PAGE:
Asset or Stumbling Block?

in: Devotional, Forgiving Day-by-Day



Matthew 16:21-23 (NRSV)

From that time on, Jesus began to show his disciples that he must go to Jerusalem and undergo great suffering at the hands of the elders and chief priests and scribes, and be killed, and on the third day be raised. And Peter took him aside and began to rebuke him, saying, “God forbid it, Lord! This must never happen to you.” But he turned and said to Peter, “Get behind me, Satan! You are a stumbling block to me; for you are setting your mind not on divine things but on human things.”


At first glance, Jesus’ rebuke seems unfair. Peter expresses concern for the Master he loves, and instead of being grateful, Jesus criticizes and insults him. Why so harsh?

Although Peter has just declared Jesus to be “the Messiah, the Son of the living God” (v.16), he does not yet understand what that means. Jesus is fully God, yet he is also fully human, a mystery that Satan fully understood when he tempted Jesus in the wilderness: “If you are the Son of God, throw yourself down from the top of this temple.” Satan is implying, “You are too special to suffer like an ordinary human.” Jesus rejects the offer and rebukes Satan for testing God’s commitment to redeeming creation through his own painful death on a cross.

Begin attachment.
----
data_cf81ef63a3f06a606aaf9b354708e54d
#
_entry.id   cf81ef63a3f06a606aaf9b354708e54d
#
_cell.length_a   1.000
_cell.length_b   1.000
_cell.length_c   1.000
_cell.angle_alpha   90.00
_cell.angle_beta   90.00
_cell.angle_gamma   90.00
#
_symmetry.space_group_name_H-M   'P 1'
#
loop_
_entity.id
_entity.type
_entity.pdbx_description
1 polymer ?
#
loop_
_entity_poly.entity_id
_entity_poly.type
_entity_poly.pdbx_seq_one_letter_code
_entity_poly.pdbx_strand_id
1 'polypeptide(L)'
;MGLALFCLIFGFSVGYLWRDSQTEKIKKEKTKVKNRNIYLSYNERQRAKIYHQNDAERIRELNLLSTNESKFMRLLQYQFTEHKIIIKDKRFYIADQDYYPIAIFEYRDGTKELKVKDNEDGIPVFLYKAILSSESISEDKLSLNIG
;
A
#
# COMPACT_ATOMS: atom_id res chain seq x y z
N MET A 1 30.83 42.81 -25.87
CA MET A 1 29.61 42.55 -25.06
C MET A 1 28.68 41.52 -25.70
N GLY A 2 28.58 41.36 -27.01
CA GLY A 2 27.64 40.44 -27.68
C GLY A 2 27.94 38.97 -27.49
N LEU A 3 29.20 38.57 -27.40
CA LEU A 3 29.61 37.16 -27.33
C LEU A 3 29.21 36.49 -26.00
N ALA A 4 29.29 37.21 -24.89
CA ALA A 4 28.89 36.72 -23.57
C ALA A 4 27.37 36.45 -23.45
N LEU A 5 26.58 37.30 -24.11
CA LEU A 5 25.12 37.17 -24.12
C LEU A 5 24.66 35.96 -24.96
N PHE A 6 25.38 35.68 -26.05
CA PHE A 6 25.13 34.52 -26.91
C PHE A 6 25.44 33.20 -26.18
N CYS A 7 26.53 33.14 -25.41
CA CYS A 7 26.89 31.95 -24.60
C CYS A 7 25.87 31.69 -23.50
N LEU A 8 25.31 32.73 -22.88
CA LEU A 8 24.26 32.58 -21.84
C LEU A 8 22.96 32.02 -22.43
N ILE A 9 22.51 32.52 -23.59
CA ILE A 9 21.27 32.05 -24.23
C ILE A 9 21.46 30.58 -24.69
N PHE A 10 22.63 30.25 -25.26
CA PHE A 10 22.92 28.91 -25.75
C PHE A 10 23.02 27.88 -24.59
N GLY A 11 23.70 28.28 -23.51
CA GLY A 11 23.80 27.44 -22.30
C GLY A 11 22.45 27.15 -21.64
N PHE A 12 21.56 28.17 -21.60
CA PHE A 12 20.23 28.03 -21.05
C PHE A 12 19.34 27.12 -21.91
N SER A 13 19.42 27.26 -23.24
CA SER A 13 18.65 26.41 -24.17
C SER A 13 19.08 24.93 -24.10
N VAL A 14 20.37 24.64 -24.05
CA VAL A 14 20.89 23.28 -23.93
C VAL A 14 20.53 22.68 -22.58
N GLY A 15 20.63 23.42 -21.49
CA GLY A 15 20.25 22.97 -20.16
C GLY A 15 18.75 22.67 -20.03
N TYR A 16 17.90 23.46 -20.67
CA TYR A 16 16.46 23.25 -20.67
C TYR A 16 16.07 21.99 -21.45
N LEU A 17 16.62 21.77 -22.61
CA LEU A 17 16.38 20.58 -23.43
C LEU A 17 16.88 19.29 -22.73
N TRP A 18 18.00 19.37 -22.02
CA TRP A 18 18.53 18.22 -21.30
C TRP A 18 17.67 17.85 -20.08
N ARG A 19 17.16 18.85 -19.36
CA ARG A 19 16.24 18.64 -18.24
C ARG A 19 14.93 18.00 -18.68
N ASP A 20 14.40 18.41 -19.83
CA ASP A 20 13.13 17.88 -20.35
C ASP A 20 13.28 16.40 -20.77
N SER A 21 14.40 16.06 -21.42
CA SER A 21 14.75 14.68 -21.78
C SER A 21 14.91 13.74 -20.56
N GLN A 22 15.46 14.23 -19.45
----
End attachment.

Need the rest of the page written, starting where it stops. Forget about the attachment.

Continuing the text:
Now Peter unwittingly echoes Satan’s temptation, and Jesus rejects it with the same fervor. Moreover, Jesus is driving home a lesson for all the disciples, including we modern-day followers. Jesus warns us all to look beyond our natural human vision and embrace God’s bigger plan. We must look for God’s perspective in all our daily concerns so that we can be assets rather than stumbling blocks to the kingdom God wants to build in our midst.

We serve God best when we “set our minds” on divine things. This means taking time to study God’s word and imagine what God wants and expects from us as we deal with life. It means learning to deal with people in ways that serve God’s redemptive purpose rather than through habits that serve our own purposes.

We might ask ourselves these mind-setting questions:

  • What does God see in this person that I, with my human eyesight, have difficulty seeing?
  • How might trusting God’s sovereignty change my attitude toward a troublesome person or a painful circumstance?
  • In what ways have I set my mind on human things and made myself a stumbling block to building God’s kingdom in my family, my workplace, my community, or my church?


FATHER, I ask for spiritual sensitivity to notice your presence and purpose in every aspect of my life. May knowing you as my Lord fundamentally change my approach to every person and every relationship, that I may be an asset rather than a stumbling block to your good plans.


Matthew 4:5-7; 16:15-19;  2 Corinthians 5:16


How does a human mindset contribute to conflict? How might a divine perspective change your behavior?

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